Accepted 04 Apr 2017, Published online: 13 Jun 2017
Abstract An increasing amount of scholarship in critical, feminist, and anti-racist geographies has recently focused self-reflexively on the topics of exclusion and discrimination within the discipline itself.
In this article we contribute to this literature by considering citation as a problematic technology that contributes to the reproduction of the white heteromasculinity of geographical thought and scholarship, despite advances toward more inclusivity in the discipline in recent decades.
Yet we also suggest, against citation counting and other related neoliberal technologies that imprecisely approximate measures of impact, influence, and academic excellence, citation thought conscientiously can also be a feminist and anti-racist technology of resistance that demonstrates engagement with those authors and voices we want to carry forward.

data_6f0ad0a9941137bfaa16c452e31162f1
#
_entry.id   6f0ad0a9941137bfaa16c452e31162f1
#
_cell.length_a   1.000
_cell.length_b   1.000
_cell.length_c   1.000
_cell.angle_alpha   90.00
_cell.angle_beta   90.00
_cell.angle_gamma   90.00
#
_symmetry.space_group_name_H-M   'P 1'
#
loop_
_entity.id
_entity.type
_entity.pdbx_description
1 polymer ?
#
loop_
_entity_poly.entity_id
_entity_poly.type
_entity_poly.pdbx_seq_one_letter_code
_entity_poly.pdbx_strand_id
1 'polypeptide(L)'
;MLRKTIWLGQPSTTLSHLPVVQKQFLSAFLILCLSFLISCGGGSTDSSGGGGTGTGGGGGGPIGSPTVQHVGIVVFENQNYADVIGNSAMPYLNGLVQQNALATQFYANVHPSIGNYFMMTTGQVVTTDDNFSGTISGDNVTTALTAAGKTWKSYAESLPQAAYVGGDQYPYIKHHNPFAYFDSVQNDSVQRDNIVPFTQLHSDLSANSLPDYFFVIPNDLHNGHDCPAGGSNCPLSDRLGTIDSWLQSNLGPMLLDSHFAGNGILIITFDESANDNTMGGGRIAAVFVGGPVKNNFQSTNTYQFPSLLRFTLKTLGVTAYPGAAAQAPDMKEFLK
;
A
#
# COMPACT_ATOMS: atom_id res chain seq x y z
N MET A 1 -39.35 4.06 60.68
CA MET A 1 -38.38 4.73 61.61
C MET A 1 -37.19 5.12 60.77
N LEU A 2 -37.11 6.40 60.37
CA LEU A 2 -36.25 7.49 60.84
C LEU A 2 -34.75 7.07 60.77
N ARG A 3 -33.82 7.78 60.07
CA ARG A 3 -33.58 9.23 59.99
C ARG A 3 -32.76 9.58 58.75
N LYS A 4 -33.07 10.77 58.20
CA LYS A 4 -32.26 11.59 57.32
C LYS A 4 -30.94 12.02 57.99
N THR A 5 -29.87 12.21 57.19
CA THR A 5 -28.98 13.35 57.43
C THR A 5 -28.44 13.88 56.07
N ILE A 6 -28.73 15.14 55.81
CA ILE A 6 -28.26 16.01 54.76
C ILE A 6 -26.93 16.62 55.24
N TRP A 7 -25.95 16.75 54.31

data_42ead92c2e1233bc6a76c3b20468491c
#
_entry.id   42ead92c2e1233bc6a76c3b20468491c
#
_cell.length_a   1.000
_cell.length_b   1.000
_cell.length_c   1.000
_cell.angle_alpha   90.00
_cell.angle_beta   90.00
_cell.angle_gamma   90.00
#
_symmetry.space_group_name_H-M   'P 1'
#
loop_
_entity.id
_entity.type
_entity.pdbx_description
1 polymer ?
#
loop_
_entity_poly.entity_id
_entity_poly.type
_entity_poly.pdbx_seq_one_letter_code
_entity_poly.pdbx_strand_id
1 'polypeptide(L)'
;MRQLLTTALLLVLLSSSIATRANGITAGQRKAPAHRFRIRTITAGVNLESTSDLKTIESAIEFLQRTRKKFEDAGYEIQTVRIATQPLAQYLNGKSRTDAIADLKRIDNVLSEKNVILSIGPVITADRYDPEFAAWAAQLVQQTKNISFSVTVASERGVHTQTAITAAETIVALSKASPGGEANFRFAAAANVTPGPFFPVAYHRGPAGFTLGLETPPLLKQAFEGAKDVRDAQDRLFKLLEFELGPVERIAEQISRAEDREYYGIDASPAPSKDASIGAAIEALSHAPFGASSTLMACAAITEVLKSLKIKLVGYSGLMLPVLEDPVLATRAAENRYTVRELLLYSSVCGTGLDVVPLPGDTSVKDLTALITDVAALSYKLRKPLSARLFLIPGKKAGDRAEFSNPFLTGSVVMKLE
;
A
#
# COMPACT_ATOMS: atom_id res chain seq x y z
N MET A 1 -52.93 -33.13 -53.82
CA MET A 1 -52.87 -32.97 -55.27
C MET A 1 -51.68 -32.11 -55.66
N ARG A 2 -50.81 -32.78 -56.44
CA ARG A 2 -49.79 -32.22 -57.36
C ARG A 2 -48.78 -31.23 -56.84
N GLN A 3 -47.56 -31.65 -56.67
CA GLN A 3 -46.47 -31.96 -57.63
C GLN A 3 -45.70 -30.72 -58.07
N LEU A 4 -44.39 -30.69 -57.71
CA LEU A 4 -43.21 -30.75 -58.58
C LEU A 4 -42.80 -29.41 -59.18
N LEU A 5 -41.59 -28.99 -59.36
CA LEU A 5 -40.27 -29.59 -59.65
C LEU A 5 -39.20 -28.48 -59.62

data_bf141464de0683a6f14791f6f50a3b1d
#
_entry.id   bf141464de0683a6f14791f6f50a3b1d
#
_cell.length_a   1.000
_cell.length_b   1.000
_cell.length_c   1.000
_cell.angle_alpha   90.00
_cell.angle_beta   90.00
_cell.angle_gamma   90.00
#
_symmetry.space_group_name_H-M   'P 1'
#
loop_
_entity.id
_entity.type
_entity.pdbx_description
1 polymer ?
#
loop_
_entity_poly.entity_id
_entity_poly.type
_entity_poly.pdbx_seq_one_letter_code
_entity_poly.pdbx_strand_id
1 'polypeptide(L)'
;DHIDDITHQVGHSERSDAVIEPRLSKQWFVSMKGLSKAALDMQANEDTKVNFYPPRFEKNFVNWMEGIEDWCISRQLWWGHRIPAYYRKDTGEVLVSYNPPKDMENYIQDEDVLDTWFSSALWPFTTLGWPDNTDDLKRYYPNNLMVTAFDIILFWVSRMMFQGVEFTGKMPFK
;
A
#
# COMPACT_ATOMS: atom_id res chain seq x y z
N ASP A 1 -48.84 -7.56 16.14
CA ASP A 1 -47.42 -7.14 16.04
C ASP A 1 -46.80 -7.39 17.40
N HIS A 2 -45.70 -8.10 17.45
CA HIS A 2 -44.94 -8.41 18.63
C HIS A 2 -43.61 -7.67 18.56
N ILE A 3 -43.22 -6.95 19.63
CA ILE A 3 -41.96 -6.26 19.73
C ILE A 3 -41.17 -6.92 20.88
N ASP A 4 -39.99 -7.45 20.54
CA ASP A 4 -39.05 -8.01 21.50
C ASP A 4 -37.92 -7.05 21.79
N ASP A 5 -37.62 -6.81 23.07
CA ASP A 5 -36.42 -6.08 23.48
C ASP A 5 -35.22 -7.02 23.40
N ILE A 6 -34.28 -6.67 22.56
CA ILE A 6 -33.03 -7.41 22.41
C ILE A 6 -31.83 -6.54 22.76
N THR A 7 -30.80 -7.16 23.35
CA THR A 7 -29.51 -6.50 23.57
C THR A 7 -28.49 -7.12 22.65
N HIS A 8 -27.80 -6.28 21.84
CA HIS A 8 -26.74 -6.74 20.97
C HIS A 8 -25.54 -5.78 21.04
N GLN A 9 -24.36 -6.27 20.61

We argue for a conscientious engagement with the politics of citation as a geographical practice that is mindful of how citational practices can be a tool for either the reification of, or resistance to, unethical hierarchies of knowledge production. We offer practical and conceptual reasons for carefully thinking through the role of citation as a performative embodiment of the reproduction of geographical thought.